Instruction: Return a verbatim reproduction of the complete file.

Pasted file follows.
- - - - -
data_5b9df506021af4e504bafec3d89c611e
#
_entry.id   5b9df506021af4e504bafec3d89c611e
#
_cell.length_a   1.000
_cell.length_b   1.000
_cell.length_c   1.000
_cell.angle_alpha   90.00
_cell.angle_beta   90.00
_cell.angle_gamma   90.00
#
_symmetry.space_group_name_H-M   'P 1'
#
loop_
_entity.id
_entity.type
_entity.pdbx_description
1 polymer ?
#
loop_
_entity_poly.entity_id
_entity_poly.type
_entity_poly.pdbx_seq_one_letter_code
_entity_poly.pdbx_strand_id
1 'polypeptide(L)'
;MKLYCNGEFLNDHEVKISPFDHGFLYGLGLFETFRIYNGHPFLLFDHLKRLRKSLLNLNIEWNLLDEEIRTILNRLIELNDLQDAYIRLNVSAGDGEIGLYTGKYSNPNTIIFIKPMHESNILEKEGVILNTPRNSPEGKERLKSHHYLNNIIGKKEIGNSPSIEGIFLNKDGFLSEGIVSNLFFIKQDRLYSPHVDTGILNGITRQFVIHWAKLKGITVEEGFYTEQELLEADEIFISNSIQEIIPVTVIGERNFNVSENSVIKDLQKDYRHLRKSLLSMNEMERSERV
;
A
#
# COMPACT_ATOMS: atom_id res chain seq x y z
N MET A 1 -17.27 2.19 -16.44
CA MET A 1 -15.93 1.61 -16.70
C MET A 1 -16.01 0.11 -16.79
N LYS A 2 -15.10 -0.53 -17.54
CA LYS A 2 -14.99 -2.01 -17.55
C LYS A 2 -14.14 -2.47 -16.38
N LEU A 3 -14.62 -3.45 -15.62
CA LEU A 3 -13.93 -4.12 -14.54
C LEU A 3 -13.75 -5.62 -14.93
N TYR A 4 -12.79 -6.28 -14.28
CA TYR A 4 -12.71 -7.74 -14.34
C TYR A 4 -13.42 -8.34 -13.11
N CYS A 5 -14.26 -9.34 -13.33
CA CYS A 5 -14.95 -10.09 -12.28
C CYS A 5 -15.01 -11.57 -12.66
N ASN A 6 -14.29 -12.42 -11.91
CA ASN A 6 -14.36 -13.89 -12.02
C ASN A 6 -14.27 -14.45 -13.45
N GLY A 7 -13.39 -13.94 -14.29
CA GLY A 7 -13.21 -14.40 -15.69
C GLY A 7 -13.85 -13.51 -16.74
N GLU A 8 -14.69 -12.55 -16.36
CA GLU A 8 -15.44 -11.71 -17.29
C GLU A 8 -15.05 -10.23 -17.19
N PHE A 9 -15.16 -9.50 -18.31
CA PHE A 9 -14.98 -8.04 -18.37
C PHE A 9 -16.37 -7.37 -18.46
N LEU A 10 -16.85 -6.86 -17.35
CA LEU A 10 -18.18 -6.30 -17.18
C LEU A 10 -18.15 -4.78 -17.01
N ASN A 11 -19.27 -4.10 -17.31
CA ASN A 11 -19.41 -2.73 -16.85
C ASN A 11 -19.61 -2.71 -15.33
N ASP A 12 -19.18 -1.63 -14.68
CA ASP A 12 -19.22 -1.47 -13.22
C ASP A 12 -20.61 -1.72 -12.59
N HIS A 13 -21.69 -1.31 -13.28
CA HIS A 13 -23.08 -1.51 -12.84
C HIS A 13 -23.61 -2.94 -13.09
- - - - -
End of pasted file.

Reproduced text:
data_5b9df506021af4e504bafec3d89c611e
#
_entry.id   5b9df506021af4e504bafec3d89c611e
#
_cell.length_a   1.000
_cell.length_b   1.000
_cell.length_c   1.000
_cell.angle_alpha   90.00
_cell.angle_beta   90.00
_cell.angle_gamma   90.00
#
_symmetry.space_group_name_H-M   'P 1'
#
loop_
_entity.id
_entity.type
_entity.pdbx_description
1 polymer ?
#
loop_
_entity_poly.entity_id
_entity_poly.type
_entity_poly.pdbx_seq_one_letter_code
_entity_poly.pdbx_strand_id
1 'polypeptide(L)'
;MKLYCNGEFLNDHEVKISPFDHGFLYGLGLFETFRIYNGHPFLLFDHLKRLRKSLLNLNIEWNLLDEEIRTILNRLIELNDLQDAYIRLNVSAGDGEIGLYTGKYSNPNTIIFIKPMHESNILEKEGVILNTPRNSPEGKERLKSHHYLNNIIGKKEIGNSPSIEGIFLNKDGFLSEGIVSNLFFIKQDRLYSPHVDTGILNGITRQFVIHWAKLKGITVEEGFYTEQELLEADEIFISNSIQEIIPVTVIGERNFNVSENSVIKDLQKDYRHLRKSLLSMNEMERSERV
;
A
#
# COMPACT_ATOMS: atom_id res chain seq x y z
N MET A 1 -17.27 2.19 -16.44
CA MET A 1 -15.93 1.61 -16.70
C MET A 1 -16.01 0.11 -16.79
N LYS A 2 -15.10 -0.53 -17.54
CA LYS A 2 -14.99 -2.01 -17.55
C LYS A 2 -14.14 -2.47 -16.38
N LEU A 3 -14.62 -3.45 -15.62
CA LEU A 3 -13.93 -4.12 -14.54
C LEU A 3 -13.75 -5.62 -14.93
N TYR A 4 -12.79 -6.28 -14.28
CA TYR A 4 -12.71 -7.74 -14.34
C TYR A 4 -13.42 -8.34 -13.11
N CYS A 5 -14.26 -9.34 -13.33
CA CYS A 5 -14.95 -10.09 -12.28
C CYS A 5 -15.01 -11.57 -12.66
N ASN A 6 -14.29 -12.42 -11.91
CA ASN A 6 -14.36 -13.89 -12.02
C ASN A 6 -14.27 -14.45 -13.45
N GLY A 7 -13.39 -13.94 -14.29
CA GLY A 7 -13.21 -14.40 -15.69
C GLY A 7 -13.85 -13.51 -16.74
N GLU A 8 -14.69 -12.55 -16.36
CA GLU A 8 -15.44 -11.71 -17.29
C GLU A 8 -15.05 -10.23 -17.19
N PHE A 9 -15.16 -9.50 -18.31
CA PHE A 9 -14.98 -8.04 -18.37
C PHE A 9 -16.37 -7.37 -18.46
N LEU A 10 -16.85 -6.86 -17.35
CA LEU A 10 -18.18 -6.30 -17.18
C LEU A 10 -18.15 -4.78 -17.01
N ASN A 11 -19.27 -4.10 -17.31
CA ASN A 11 -19.41 -2.73 -16.85
C ASN A 11 -19.61 -2.71 -15.33
N ASP A 12 -19.18 -1.63 -14.68
CA ASP A 12 -19.22 -1.47 -13.22
C ASP A 12 -20.61 -1.72 -12.59
N HIS A 13 -21.69 -1.31 -13.28
CA HIS A 13 -23.08 -1.51 -12.84
C HIS A 13 -23.61 -2.94 -13.09